Understanding Different Types of Dyslexia: Rapid Naming Deficit

Understanding Different Types of Dyslexia: Rapid Naming Deficit

Dyslexia: Rapid Naming Deficit

The signs, causes, and treatment of rapid naming deficit

Dyslexia is a common learning difference that is often misunderstood. For instance, did you know that children with dyslexia can struggle in different areas? These are known as sub-types of dyslexia. One sub-type is called rapid naming deficit.

What is it and what are some signs that your child may struggle in this area? More importantly, how can experts help your child learn to read like his or her classmates?

This guide will help answer those questions.

Defining rapid naming deficit

Let’s start by defining dyslexia in general. Dyslexia is not a problem with eyesight. It is a learning difference that affects a person’s ability to process words and/or numbers. They especially have trouble recognizing and using the individual sounds that make up words.

Dyslexia is not related to person’s intelligence. The difference lies in how the brain interprets and processes language. 

Rapid naming deficit – sometimes called rapid automated naming (RAN) – is characterized by difficulty quickly naming things such as numbers, letters, and colors on sight. It can take longer for them to name them in a row, which could be related to processing speed.

Another aspect of RAN is that it can impact reading skills, causing children to say the wrong word or create a place holder if they can’t retrieve the missed word. These children tend to fall behind in reading because it takes them longer to comprehend and retrieve language.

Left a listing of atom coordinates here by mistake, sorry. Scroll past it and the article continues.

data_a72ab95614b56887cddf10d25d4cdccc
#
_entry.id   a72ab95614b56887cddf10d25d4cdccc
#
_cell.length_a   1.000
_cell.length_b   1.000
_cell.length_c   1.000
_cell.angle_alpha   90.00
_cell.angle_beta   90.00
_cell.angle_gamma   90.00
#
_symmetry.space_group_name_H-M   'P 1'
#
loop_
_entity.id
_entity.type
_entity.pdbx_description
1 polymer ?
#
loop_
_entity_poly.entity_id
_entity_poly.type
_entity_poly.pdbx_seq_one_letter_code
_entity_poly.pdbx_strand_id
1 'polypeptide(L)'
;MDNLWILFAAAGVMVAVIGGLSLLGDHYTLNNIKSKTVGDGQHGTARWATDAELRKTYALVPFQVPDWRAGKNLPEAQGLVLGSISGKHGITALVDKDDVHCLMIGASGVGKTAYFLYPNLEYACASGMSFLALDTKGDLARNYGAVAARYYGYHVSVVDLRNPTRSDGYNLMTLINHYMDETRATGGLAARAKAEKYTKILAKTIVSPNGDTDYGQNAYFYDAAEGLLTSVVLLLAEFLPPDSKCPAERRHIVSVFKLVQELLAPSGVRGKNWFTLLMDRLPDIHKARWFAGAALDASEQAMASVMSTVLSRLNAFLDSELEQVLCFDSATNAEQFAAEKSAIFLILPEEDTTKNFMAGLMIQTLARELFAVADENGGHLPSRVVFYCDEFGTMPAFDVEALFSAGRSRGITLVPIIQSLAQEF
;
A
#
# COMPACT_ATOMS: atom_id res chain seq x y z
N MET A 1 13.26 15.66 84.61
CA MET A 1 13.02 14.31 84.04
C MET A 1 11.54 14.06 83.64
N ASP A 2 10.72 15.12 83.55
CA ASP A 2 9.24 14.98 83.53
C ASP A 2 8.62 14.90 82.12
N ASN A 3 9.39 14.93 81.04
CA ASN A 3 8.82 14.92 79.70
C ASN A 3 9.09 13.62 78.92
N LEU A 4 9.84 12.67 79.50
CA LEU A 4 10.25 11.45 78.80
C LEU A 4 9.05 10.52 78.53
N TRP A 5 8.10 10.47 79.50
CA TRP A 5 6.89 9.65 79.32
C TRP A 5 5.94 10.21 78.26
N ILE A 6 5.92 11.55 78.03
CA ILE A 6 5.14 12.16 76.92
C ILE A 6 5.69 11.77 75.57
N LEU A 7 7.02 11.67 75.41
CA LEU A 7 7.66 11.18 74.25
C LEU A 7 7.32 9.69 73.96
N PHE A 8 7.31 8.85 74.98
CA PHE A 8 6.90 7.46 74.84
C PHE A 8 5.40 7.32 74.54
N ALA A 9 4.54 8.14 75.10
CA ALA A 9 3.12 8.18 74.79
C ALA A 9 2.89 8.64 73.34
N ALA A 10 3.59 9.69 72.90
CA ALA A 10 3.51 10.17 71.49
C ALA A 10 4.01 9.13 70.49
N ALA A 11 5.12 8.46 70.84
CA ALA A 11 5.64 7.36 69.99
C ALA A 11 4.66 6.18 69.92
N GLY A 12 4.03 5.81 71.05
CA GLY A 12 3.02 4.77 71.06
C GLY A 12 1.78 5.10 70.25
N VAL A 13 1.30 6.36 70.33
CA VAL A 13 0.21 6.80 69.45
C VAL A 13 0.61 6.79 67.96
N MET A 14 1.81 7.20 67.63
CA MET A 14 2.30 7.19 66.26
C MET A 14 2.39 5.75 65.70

Causes of rapid naming deficit

Like most sub-types of dyslexia, rapid naming deficit often runs in the family. Some experts believe it is linked to specific genes that control how the brain processes language and reading. 

There are other risk factors of dyslexia:

  • Premature birth
  • Exposure to nicotine, alcohol, or drugs during pregnancy
  • A prenatal infection that affects brain development 
  • Differences in the parts of the brain that allow someone to read

Signs of rapid naming deficit

There are several things you may notice that indicate your child might have rapid naming deficit, including: 

  • Difficulty retrieving words even if they can describe the word
  • Frequently substituting words or leaving out words
  • Slow to respond orally
  • Slower to finish writing or reading assignments
  • Making up nonsense words in place of the real word
  • Uses gestures or nonverbal vocalization in place of words

Getting the help your child needs

If you suspect your child may have some form of dyslexia or rapid naming deficit – or your child has been recently diagnosed – there is hope. Children with dyslexia can learn to read. By working with experts, your child will be taught different ways to process language so they will be able to read at grade level. 

Our revolutionary I3 Lab (Intensive Individualized Instruction) is designed to provide customized experiences to help children who are struggling with reading problems and deficits related to dyslexia. Our evidence-based curriculum includes a number of systems, such as the Barton Reading and Spelling System®, Foundation in SoundsTM, and the Fast ForWORD® adaptive reading program.

Along with dyslexia, Fast ForWORD® can help children with other conditions including:

  • Reading difficulties
  • Auditory processing disorder (APD)
  • Mild to moderate autism
  • Other learning disabilities

Learning Lab Florida can help

If you’re in South Florida and your child has been diagnosed with dyslexia – or you suspect he or she might have it – we can administer Dyslexia Screenings in order to verify the condition. If there is a positive diagnosis, we can set up a treatment plan to ensure your child learns to process language and read more efficiently. Contact us to get started.



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